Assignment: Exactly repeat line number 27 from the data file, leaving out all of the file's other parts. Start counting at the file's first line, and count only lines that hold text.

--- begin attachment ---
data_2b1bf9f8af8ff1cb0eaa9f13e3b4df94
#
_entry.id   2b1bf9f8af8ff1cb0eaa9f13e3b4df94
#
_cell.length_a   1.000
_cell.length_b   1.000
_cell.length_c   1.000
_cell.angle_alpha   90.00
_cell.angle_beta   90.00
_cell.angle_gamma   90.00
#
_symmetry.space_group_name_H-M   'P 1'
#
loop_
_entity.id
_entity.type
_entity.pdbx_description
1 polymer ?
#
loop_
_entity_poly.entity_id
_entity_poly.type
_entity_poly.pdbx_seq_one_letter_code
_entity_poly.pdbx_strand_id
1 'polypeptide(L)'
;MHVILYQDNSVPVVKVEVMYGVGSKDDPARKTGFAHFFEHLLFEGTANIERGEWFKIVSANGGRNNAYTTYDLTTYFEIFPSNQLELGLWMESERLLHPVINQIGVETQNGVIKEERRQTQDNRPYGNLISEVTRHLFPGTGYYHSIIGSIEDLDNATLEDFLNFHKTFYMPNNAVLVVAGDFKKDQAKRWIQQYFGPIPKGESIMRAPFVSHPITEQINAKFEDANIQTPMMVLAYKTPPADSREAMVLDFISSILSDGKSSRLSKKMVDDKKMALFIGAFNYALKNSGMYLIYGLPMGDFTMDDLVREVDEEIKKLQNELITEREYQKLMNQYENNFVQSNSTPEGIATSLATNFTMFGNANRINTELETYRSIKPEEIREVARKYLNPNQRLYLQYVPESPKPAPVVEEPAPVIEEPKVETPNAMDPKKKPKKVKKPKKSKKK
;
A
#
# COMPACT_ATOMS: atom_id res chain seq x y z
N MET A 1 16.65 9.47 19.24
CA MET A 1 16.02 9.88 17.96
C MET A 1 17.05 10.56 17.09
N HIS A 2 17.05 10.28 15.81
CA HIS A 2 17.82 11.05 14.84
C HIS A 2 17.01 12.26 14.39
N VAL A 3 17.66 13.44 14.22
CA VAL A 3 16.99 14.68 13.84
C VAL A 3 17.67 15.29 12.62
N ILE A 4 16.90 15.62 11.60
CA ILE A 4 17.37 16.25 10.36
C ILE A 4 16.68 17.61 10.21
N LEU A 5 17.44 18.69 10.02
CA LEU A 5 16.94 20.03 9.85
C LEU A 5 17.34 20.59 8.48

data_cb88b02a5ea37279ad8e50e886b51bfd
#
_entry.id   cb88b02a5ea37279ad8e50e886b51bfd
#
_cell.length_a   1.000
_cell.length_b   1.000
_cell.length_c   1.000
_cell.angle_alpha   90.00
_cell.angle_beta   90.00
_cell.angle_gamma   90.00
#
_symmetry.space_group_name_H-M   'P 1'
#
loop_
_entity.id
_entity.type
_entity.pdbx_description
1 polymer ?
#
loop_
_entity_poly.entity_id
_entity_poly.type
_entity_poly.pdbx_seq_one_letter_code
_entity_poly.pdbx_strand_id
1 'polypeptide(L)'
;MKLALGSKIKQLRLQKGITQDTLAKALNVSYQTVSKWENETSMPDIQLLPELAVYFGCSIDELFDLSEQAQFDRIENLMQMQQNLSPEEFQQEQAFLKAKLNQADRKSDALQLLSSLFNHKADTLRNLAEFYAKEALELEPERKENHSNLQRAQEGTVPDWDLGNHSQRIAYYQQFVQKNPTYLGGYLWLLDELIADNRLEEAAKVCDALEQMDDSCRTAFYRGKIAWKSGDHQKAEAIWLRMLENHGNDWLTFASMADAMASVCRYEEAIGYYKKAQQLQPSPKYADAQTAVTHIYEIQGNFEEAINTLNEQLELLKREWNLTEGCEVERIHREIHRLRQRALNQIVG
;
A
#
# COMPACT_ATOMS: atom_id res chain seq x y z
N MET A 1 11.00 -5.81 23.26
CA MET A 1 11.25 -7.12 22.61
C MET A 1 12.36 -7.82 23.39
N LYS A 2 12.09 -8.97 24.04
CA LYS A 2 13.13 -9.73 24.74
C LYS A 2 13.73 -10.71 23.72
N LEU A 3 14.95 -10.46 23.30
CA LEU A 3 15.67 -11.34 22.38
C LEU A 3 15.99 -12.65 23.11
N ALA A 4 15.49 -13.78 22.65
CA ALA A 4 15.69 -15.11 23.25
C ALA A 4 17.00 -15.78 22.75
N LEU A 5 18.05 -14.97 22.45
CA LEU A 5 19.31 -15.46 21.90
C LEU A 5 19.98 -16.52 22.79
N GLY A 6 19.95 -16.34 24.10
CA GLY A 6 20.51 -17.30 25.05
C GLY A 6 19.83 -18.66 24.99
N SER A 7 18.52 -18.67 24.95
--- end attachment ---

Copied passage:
;